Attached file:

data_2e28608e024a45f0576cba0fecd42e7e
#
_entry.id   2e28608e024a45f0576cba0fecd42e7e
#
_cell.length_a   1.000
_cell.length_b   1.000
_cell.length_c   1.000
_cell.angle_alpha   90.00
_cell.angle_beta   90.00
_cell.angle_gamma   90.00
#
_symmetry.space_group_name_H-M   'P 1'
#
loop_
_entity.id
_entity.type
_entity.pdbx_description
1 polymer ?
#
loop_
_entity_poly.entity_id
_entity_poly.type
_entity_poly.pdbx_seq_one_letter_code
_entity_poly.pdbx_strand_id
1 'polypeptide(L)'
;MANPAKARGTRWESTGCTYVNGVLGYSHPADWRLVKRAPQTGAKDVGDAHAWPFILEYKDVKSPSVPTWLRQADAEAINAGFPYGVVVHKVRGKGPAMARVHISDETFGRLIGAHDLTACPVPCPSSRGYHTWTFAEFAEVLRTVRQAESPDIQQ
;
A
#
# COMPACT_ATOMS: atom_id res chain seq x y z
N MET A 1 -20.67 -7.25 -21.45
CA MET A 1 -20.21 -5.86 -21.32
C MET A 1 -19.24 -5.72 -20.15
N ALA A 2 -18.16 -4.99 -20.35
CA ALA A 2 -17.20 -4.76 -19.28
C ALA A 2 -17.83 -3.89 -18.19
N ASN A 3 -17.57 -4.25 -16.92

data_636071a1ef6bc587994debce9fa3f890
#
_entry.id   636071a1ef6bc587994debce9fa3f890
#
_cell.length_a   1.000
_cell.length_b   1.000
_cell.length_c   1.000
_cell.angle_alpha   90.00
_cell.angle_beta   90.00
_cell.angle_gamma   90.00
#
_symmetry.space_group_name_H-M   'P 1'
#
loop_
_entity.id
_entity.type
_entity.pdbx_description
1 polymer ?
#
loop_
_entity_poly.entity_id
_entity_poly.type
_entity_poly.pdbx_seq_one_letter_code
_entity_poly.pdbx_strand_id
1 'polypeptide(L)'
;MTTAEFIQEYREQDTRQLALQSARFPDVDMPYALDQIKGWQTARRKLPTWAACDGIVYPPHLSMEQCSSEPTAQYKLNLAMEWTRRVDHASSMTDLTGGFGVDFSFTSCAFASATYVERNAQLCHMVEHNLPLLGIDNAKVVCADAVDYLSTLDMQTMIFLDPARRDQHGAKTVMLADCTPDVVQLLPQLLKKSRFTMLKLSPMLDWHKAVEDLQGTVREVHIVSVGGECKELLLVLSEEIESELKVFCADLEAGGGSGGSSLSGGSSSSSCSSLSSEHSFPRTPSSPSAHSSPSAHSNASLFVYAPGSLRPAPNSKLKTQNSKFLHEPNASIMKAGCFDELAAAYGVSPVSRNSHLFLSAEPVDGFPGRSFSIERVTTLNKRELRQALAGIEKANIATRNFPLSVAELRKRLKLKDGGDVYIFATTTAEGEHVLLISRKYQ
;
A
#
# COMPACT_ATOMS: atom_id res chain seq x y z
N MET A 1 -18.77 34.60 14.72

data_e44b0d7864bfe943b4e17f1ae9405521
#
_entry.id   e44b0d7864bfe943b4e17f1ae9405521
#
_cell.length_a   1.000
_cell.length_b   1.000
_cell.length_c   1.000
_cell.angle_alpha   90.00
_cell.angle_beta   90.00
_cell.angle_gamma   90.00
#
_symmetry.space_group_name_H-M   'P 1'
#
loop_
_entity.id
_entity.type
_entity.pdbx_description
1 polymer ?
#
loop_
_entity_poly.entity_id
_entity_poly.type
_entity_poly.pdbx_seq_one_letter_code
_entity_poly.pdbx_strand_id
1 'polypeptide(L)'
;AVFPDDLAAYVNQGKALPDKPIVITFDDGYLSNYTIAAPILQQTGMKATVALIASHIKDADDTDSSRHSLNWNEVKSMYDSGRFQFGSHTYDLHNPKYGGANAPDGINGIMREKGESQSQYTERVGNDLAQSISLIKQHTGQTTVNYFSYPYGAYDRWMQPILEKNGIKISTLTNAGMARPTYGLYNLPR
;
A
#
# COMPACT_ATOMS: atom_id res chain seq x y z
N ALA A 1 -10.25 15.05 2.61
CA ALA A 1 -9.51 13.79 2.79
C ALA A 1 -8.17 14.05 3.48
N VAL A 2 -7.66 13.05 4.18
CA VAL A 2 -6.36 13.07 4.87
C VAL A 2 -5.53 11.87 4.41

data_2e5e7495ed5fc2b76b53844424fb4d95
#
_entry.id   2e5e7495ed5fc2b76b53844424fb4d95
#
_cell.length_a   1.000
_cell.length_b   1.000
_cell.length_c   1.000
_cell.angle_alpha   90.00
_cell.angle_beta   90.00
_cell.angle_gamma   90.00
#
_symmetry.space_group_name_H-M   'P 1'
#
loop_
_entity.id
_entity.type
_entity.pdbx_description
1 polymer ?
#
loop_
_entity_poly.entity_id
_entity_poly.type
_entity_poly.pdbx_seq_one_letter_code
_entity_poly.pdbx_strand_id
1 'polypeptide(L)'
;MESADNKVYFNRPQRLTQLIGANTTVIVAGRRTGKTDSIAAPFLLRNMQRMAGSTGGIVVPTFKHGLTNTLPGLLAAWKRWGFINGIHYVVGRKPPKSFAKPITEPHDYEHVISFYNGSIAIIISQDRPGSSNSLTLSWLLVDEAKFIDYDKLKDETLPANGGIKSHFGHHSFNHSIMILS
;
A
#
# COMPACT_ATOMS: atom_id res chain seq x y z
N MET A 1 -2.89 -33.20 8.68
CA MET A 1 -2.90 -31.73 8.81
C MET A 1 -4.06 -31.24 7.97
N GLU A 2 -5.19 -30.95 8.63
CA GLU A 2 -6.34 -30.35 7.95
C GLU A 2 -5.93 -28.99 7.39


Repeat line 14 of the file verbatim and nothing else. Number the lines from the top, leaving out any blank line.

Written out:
loop_